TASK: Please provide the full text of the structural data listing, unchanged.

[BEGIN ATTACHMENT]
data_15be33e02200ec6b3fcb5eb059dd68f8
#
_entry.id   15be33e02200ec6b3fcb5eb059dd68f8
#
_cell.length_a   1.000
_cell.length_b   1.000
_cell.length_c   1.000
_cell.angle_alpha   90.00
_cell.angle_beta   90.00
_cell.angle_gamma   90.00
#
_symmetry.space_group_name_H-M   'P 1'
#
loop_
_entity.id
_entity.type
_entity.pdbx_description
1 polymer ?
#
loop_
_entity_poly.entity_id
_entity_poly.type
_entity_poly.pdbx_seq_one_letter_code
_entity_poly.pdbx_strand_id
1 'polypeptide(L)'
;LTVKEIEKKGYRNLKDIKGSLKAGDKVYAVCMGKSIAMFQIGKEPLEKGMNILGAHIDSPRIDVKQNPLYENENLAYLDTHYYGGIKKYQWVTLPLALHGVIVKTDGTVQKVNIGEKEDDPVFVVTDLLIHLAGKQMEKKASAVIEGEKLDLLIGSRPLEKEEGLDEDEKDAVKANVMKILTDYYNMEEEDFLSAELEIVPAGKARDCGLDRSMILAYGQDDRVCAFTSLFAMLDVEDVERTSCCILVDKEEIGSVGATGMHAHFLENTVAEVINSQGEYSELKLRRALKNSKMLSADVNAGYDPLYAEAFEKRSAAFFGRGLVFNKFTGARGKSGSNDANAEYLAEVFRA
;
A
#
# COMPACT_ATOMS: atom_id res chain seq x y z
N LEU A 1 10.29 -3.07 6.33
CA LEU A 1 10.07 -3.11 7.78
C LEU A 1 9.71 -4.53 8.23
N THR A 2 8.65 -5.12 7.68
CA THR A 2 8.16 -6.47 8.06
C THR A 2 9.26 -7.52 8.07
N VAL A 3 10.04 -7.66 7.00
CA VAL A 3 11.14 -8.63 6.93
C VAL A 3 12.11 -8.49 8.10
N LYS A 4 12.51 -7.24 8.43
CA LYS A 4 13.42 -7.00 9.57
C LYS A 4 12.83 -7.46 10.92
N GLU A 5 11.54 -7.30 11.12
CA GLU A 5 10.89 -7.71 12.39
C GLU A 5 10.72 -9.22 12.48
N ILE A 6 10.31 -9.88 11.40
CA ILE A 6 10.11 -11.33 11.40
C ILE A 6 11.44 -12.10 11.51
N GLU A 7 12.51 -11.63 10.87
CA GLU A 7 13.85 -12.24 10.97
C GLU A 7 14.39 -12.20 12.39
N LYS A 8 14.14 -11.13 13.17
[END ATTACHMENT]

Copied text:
data_15be33e02200ec6b3fcb5eb059dd68f8
#
_entry.id   15be33e02200ec6b3fcb5eb059dd68f8
#
_cell.length_a   1.000
_cell.length_b   1.000
_cell.length_c   1.000
_cell.angle_alpha   90.00
_cell.angle_beta   90.00
_cell.angle_gamma   90.00
#
_symmetry.space_group_name_H-M   'P 1'
#
loop_
_entity.id
_entity.type
_entity.pdbx_description
1 polymer ?
#
loop_
_entity_poly.entity_id
_entity_poly.type
_entity_poly.pdbx_seq_one_letter_code
_entity_poly.pdbx_strand_id
1 'polypeptide(L)'
;LTVKEIEKKGYRNLKDIKGSLKAGDKVYAVCMGKSIAMFQIGKEPLEKGMNILGAHIDSPRIDVKQNPLYENENLAYLDTHYYGGIKKYQWVTLPLALHGVIVKTDGTVQKVNIGEKEDDPVFVVTDLLIHLAGKQMEKKASAVIEGEKLDLLIGSRPLEKEEGLDEDEKDAVKANVMKILTDYYNMEEEDFLSAELEIVPAGKARDCGLDRSMILAYGQDDRVCAFTSLFAMLDVEDVERTSCCILVDKEEIGSVGATGMHAHFLENTVAEVINSQGEYSELKLRRALKNSKMLSADVNAGYDPLYAEAFEKRSAAFFGRGLVFNKFTGARGKSGSNDANAEYLAEVFRA
;
A
#
# COMPACT_ATOMS: atom_id res chain seq x y z
N LEU A 1 10.29 -3.07 6.33
CA LEU A 1 10.07 -3.11 7.78
C LEU A 1 9.71 -4.53 8.23
N THR A 2 8.65 -5.12 7.68
CA THR A 2 8.16 -6.47 8.06
C THR A 2 9.26 -7.52 8.07
N VAL A 3 10.04 -7.66 7.00
CA VAL A 3 11.14 -8.63 6.93
C VAL A 3 12.11 -8.49 8.10
N LYS A 4 12.51 -7.24 8.43
CA LYS A 4 13.42 -7.00 9.57
C LYS A 4 12.83 -7.46 10.92
N GLU A 5 11.54 -7.30 11.12
CA GLU A 5 10.89 -7.71 12.39
C GLU A 5 10.72 -9.22 12.48
N ILE A 6 10.31 -9.88 11.40
CA ILE A 6 10.11 -11.33 11.40
C ILE A 6 11.44 -12.10 11.51
N GLU A 7 12.51 -11.63 10.87
CA GLU A 7 13.85 -12.24 10.97
C GLU A 7 14.39 -12.20 12.39
N LYS A 8 14.14 -11.13 13.17